[RFC] Converting multi-threaded SPIR-V to LLVM dialect: overview

Hi all,

I have been working on SPIR-V to LLVM dialect conversion over summer, focusing on the single-threaded code. I am now interested in investigating how the multi-threaded SPIR-V can target CPUs. Some related links:

This post intends to give a high-level overview of the project ideas, and to spark the related discussion. Feel free to make suggestions/corrections/comments - any contribution is very welcome! :blush: After gathering some feedback I can start prototyping and add more details regarding the implementation side.

Ultimately, the idea is to be able to convert SPIR-V multi-threaded kernel with synchronisation constructs to LLVM IR. We want to preserve inter-thread and memory coherence in a way that running LLVM’s optimisations would not ruin GPU-specific constraints. The kernel can look like

spv.module @foo Logical GLSL450 ... {
  spv.globalVariable @id built_in("WorkgroupId")

  spv.func @bar() "None" {
    %id = spv.mlir.addressof @id : ...
    // Code #1
    spv.ControlBarrier "Workgroup", "Device", "Acquire|UniformMemory"
    // Code #2

Mapping to CPU
The main question is how to model multi-threaded GPU execution on CPUs. For that, we need to transform GPU thread organisation hierarchy to CPUs. I think of the following mapping (inspired by Intel’s OpenCl to CPU compilation):

  • Each workgroup can be considered as a single CPU thread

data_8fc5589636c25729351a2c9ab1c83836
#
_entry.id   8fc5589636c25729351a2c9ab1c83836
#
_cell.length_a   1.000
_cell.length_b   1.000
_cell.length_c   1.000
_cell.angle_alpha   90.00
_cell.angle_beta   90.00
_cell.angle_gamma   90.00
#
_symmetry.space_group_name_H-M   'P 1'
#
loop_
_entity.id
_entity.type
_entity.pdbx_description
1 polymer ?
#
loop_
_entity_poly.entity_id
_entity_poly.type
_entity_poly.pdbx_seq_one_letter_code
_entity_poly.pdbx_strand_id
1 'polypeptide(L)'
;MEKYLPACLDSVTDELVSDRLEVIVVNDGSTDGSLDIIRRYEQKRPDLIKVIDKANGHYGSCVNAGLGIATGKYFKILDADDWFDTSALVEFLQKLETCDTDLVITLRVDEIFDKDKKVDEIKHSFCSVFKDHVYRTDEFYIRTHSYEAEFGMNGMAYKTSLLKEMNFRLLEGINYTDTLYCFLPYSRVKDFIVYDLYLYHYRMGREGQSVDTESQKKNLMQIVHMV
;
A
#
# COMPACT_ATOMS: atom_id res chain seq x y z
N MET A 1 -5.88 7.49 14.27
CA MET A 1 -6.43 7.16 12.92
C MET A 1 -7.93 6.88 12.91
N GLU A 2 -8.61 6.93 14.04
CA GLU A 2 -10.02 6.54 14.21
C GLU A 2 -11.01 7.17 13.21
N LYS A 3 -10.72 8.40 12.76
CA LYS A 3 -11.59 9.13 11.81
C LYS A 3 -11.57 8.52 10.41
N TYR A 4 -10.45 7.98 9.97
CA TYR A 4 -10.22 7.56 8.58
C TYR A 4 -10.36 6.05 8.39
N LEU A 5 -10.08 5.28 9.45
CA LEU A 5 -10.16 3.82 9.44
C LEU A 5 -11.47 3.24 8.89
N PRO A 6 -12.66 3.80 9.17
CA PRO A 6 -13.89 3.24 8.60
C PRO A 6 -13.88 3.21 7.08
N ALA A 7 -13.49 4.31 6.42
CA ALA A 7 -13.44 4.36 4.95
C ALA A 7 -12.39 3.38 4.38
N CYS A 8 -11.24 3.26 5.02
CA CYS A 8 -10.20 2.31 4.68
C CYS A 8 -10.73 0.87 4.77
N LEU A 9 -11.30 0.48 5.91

• Subgroups and invocations can be packed into a SIMD vectors, as a wavefront

This approach allows to avoid launching hundreds of threads on CPU, as well as uses SIMD to mimic SIMT concepts.

One of the challenges is to model barriers in LLVM dialect. While spv.MemoryBarrier is essentially LLVM’s fence instruction, spv.ControlBarrier requires extra handling. A naive mapping can be similar to spin lock - blocking until the counter value has reached the number of threads.

With this mapping, each multithreaded kernel would have to

  • undergo “unrolling” (workgroup >> single CPU thread/SIMD ops) transformation
  • undergo “analysis” transformation to handle convergence/synchronisation issues (like variables crossing the barriers)

This transformation can be written as a separate stand-alone SPIR-V dialect pass: e.g. -spirv-to-cpu.

Can you use the OpenMP dialect in MLIR?
Can you use the OpenMPIRBuilder in LLVM?

This is to handle a ControlBarrier across multiple workgroup right? Since you mentioned that you would map a workgroup to a single CPU thread, you can’t really spin lock there. Instead it seems to me that you need to do something more complex if the number of invocation in the workgroup don’t match the SIMD width.

Hi George, sorry about the late reply; just went back from a long leave. :slight_smile: It’s great to see that you are still interested in pushing this forward after the GSoC project!

I’d say before jumping into decisions, it would be nice to do some preparation and define steps ahead. I suspect many of the issues we are gonna handle won’t be trivial; they will involve taking inspirations from existing solutions and discussing with the community to weigh trade offs. So making sure we survey enough is important. I believe you have already been doing this (hence this thread!), just without writing all the stuff down explicitly. :slight_smile:

Specifically, I’d suggest to understand more around 1) CPU/GPU concurrency hierarchies and differences, 2) existing concurrency programming primitives/models for CPU (threads, corontines, fibers, SIMD, OpenMP, etc.), 3) CPU emulation of GPU (OpenCL, OpenGL, Vulkan, etc.) kernel execution in existing projects, 4) etc. It would be a great contribution already to write them down somewhere, as it provides a background for discussion and also to get everybody interested to be on the same page.